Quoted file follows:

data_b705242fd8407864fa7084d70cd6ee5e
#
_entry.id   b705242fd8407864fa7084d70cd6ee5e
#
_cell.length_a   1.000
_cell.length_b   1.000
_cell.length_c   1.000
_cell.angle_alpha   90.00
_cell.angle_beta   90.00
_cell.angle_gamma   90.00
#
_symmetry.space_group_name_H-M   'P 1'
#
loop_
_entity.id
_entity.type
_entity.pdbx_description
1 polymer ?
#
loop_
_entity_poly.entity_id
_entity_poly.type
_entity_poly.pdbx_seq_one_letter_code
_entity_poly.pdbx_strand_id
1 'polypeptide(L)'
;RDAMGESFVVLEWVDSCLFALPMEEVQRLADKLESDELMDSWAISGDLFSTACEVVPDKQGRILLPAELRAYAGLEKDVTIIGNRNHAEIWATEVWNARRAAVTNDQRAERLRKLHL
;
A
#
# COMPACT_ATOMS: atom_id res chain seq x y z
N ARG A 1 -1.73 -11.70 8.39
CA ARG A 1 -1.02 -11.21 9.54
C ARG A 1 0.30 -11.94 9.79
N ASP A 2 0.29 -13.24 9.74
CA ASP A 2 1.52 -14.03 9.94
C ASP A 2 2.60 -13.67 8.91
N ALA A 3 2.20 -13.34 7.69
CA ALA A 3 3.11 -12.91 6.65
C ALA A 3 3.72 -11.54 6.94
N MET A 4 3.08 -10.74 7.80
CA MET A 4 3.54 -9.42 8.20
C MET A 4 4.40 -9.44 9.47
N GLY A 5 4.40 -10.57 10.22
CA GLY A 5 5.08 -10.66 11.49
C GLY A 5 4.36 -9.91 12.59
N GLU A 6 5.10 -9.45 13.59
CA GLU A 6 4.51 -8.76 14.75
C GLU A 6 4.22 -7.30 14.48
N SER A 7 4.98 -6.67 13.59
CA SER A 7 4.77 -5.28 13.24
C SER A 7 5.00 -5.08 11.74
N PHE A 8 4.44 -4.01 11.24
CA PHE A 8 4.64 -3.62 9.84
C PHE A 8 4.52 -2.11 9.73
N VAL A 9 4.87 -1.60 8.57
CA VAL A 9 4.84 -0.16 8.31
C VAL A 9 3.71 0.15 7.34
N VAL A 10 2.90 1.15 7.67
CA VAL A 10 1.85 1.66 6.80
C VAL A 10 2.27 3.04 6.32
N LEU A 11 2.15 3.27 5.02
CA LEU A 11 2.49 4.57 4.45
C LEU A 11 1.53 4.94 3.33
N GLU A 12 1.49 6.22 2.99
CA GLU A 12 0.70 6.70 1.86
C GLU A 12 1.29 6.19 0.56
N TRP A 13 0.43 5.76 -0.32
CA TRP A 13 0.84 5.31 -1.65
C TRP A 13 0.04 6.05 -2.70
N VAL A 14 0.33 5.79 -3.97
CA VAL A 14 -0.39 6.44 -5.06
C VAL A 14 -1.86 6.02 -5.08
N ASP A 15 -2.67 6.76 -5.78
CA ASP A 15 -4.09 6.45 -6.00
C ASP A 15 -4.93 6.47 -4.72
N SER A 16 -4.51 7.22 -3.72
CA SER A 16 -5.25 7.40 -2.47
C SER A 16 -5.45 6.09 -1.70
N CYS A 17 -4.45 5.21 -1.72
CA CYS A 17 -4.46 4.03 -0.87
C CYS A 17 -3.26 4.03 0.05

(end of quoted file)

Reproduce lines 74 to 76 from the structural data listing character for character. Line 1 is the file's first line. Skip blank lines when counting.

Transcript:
CA ASP A 15 -4.09 6.45 -6.00
C ASP A 15 -4.93 6.47 -4.72
N SER A 16 -4.51 7.22 -3.72